Special Issue "Mechanotransduction in Control of Cell Fate and Function"

A special issue of Cells (ISSN 2073-4409).

Deadline for manuscript submissions: closed (30 November 2019).

Special Issue Editors

Prof. Carla Perego
E-Mail Website
Guest Editor
Lab of Molecular and Cellular Physiology, Dept. of Pharmacological and Biomolecular Sciences, Università degli Studi di Milano, Via Trentacoste, 2-20134 Milan, Italy
Interests: molecular mechanisms of neurotransmitter and hormone release; signal transduction; membrane protein trafficking; neurotransmitter receptor and transporter; cell–cell and cell–matrix; endocrine cells of the pancreas; neurons; diabetes; Parkinson disease
Dr. Carsten Schulte
E-Mail Website
Guest Editor
Interdisciplinary Centre for Nanostructured Materials and Interfaces (CIMaINa) at the Department of Physics, Università degli Studi di Milano, Via Celoria 16, 20133 Milan, Italy
Interests: mechanotransduction; mechanobiology; integrin signalling; biophysics; cell adhesion; cell migration; neuronal differentiation; cancer cell biology; biomaterials

Special Issue Information

Dear Colleagues,

Mechanotransduction defines the process by which cells perceive and respond to microenvironmental physical forces (e.g., tension, compression, distortion, friction) and cues (e.g., rigidity, topography) by activating a cellular signaling sequence mediated by mechanosensitive cellular components and gene expression. Although the underlying molecular mechanisms have not been completely understood, increasing evidence suggests that mechanotransduction is critically involved in the control of cell differentiation, tissue homeostasis, and organ development.

This Special Issue welcomes original research and review papers addressing the contribution of biophysical forces and cues deriving from the extracellular microenvironment in shaping stem cell fate. Interdisciplinary applications will stimulate future research in this exciting and rapidly-progressing field.

Prof. Carla Perego
Dr. Carsten Schulte
Guest Editors

Manuscript Submission Information

Manuscripts should be submitted online at www.mdpi.com by registering and logging in to this website. Once you are registered, click here to go to the submission form. Manuscripts can be submitted until the deadline. All papers will be peer-reviewed. Accepted papers will be published continuously in the journal (as soon as accepted) and will be listed together on the special issue website. Research articles, review articles as well as short communications are invited. For planned papers, a title and short abstract (about 100 words) can be sent to the Editorial Office for announcement on this website.

Submitted manuscripts should not have been published previously, nor be under consideration for publication elsewhere (except conference proceedings papers). All manuscripts are thoroughly refereed through a single-blind peer-review process. A guide for authors and other relevant information for submission of manuscripts is available on the Instructions for Authors page. Cells is an international peer-reviewed open access monthly journal published by MDPI.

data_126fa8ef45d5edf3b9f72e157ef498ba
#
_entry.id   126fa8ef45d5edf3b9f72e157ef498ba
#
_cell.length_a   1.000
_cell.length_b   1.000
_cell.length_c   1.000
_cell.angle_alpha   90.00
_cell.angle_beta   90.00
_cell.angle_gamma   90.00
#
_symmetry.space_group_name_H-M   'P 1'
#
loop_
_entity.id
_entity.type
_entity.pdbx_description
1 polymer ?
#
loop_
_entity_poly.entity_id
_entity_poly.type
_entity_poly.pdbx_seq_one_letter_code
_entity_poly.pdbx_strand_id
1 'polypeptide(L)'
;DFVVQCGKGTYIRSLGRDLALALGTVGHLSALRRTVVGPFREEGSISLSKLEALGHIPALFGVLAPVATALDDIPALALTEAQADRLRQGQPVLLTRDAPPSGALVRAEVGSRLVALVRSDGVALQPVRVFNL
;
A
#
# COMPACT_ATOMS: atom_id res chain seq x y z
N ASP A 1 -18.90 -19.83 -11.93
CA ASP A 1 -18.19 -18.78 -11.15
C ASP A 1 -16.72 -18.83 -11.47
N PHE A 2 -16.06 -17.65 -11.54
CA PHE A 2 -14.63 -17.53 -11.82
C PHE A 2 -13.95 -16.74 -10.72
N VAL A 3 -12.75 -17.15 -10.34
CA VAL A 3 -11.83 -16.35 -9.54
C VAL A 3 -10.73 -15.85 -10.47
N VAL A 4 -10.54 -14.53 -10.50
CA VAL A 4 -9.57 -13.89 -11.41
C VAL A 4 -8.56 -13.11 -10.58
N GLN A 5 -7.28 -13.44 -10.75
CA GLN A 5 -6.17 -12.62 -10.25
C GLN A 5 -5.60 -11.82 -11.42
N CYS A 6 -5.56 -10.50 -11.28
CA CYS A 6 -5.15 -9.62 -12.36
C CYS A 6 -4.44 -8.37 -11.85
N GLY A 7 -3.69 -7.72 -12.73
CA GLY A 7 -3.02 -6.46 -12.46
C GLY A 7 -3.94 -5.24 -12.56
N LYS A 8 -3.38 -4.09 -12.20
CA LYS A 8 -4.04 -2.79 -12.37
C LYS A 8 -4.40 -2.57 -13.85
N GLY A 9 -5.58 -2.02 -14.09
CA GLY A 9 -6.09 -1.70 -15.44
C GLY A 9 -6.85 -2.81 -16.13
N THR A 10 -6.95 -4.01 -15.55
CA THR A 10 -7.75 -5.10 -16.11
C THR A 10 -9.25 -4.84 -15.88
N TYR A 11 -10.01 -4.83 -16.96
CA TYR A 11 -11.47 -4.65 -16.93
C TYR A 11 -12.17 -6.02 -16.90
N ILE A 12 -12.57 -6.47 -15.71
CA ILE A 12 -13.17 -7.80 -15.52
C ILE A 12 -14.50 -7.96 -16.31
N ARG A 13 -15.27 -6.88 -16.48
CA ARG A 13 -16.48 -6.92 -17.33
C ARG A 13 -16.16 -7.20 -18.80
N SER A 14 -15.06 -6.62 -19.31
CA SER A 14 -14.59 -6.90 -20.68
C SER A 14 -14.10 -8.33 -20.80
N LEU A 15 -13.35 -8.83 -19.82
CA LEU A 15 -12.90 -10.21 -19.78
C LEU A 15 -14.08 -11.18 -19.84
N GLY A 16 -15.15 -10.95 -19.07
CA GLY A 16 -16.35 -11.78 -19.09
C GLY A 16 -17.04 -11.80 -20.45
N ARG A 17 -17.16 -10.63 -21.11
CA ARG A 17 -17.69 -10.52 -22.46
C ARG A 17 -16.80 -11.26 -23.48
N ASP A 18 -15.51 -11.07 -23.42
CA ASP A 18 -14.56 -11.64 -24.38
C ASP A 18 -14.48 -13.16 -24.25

Please visit the Instructions for Authors page before submitting a manuscript. The Article Processing Charge (APC) for publication in this open access journal is 2000 CHF (Swiss Francs). Submitted papers should be well formatted and use good English. Authors may use MDPI's English editing service prior to publication or during author revisions.

Keywords

  • mechanotransduction
  • stem cells
  • regenerative medicine
  • extracellular matrix
  • biomaterials
  • tissue engineering

Published Papers (6 papers)

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Research

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Open AccessArticle
Copresentation of BMP-6 and RGD Ligands Enhances Cell Adhesion and BMP-Mediated Signaling
Cells 2019, 8(12), 1646; https://doi.org/10.3390/cells8121646 - 15 Dec 2019
Cited by 1
Abstract
We report on the covalent immobilization of bone morphogenetic protein 6 (BMP-6) and its co-presentation with integrin ligands on a nanopatterned platform to study cell adhesion and signaling responses which regulate the transdifferentiation of myoblasts into osteogenic cells. To immobilize BMP-6, the heterobifunctional [...] Read more.
We report on the covalent immobilization of bone morphogenetic protein 6 (BMP-6) and its co-presentation with integrin ligands on a nanopatterned platform to study cell adhesion and signaling responses which regulate the transdifferentiation of myoblasts into osteogenic cells. To immobilize BMP-6, the heterobifunctional linker MU-NHS is coupled to amine residues of the growth factor; this prevents its internalization while ensuring that its biological activity is maintained. Additionally, to allow cells to adhere to such platform and study signaling events arising from the contact to the surface, we used click-chemistry to immobilize cyclic-RGD carrying an azido group reacting with PEG-alkyne spacers via copper-catalyzed 1,3-dipolar cycloaddition. We show that the copresentation of BMP-6 and RGD favors focal adhesion formation and promotes Smad 1/5/8 phosphorylation. When presented in low amounts, BMP-6 added to culture media of cells adhering to the RGD ligands is less effective than BMP-6 immobilized on the surfaces in inducing Smad complex activation and in inhibiting myotube formation. Our results suggest that a local control of ligand density and cell signaling is crucial for modulating cell response. Full article